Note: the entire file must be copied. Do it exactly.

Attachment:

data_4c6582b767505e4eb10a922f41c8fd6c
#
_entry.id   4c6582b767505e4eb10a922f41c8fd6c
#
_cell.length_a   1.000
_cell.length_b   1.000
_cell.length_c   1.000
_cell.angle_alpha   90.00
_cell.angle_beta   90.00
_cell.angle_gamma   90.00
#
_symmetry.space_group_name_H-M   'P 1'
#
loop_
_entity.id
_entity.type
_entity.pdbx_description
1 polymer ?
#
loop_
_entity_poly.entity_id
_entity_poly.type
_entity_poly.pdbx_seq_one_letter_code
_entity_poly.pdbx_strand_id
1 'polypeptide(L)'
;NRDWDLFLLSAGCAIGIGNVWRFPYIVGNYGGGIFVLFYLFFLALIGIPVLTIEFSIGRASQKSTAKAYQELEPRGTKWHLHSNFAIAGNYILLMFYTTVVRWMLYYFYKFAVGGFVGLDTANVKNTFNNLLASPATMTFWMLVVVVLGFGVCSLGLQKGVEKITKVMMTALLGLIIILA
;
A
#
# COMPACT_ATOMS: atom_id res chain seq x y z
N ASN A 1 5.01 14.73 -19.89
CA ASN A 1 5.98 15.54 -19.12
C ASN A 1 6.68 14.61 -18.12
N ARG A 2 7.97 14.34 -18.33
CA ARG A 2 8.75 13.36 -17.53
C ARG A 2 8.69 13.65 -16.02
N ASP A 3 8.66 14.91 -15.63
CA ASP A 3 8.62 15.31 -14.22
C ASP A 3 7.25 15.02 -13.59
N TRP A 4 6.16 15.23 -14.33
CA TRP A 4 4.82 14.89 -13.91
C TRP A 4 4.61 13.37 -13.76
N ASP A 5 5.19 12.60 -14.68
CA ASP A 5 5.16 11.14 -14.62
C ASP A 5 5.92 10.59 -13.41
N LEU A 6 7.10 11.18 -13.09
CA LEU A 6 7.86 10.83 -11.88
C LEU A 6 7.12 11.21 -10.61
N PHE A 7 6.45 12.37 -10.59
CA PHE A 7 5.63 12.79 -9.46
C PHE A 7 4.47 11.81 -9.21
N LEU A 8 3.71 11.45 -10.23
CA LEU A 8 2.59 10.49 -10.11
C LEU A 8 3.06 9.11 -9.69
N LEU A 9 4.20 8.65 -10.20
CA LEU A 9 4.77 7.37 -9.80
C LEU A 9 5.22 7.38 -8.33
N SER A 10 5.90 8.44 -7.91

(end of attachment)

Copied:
data_4c6582b767505e4eb10a922f41c8fd6c
#
_entry.id   4c6582b767505e4eb10a922f41c8fd6c
#
_cell.length_a   1.000
_cell.length_b   1.000
_cell.length_c   1.000
_cell.angle_alpha   90.00
_cell.angle_beta   90.00
_cell.angle_gamma   90.00
#
_symmetry.space_group_name_H-M   'P 1'
#
loop_
_entity.id
_entity.type
_entity.pdbx_description
1 polymer ?
#
loop_
_entity_poly.entity_id
_entity_poly.type
_entity_poly.pdbx_seq_one_letter_code
_entity_poly.pdbx_strand_id
1 'polypeptide(L)'
;NRDWDLFLLSAGCAIGIGNVWRFPYIVGNYGGGIFVLFYLFFLALIGIPVLTIEFSIGRASQKSTAKAYQELEPRGTKWHLHSNFAIAGNYILLMFYTTVVRWMLYYFYKFAVGGFVGLDTANVKNTFNNLLASPATMTFWMLVVVVLGFGVCSLGLQKGVEKITKVMMTALLGLIIILA
;
A
#
# COMPACT_ATOMS: atom_id res chain seq x y z
N ASN A 1 5.01 14.73 -19.89
CA ASN A 1 5.98 15.54 -19.12
C ASN A 1 6.68 14.61 -18.12
N ARG A 2 7.97 14.34 -18.33
CA ARG A 2 8.75 13.36 -17.53
C ARG A 2 8.69 13.65 -16.02
N ASP A 3 8.66 14.91 -15.63
CA ASP A 3 8.62 15.31 -14.22
C ASP A 3 7.25 15.02 -13.59
N TRP A 4 6.16 15.23 -14.33
CA TRP A 4 4.82 14.89 -13.91
C TRP A 4 4.61 13.37 -13.76
N ASP A 5 5.19 12.60 -14.68
CA ASP A 5 5.16 11.14 -14.62
C ASP A 5 5.92 10.59 -13.41
N LEU A 6 7.10 11.18 -13.09
CA LEU A 6 7.86 10.83 -11.88
C LEU A 6 7.12 11.21 -10.61
N PHE A 7 6.45 12.37 -10.59
CA PHE A 7 5.63 12.79 -9.46
C PHE A 7 4.47 11.81 -9.21
N LEU A 8 3.71 11.45 -10.23
CA LEU A 8 2.59 10.49 -10.11
C LEU A 8 3.06 9.11 -9.69
N LEU A 9 4.20 8.65 -10.20
CA LEU A 9 4.77 7.37 -9.80
C LEU A 9 5.22 7.38 -8.33
N SER A 10 5.90 8.44 -7.91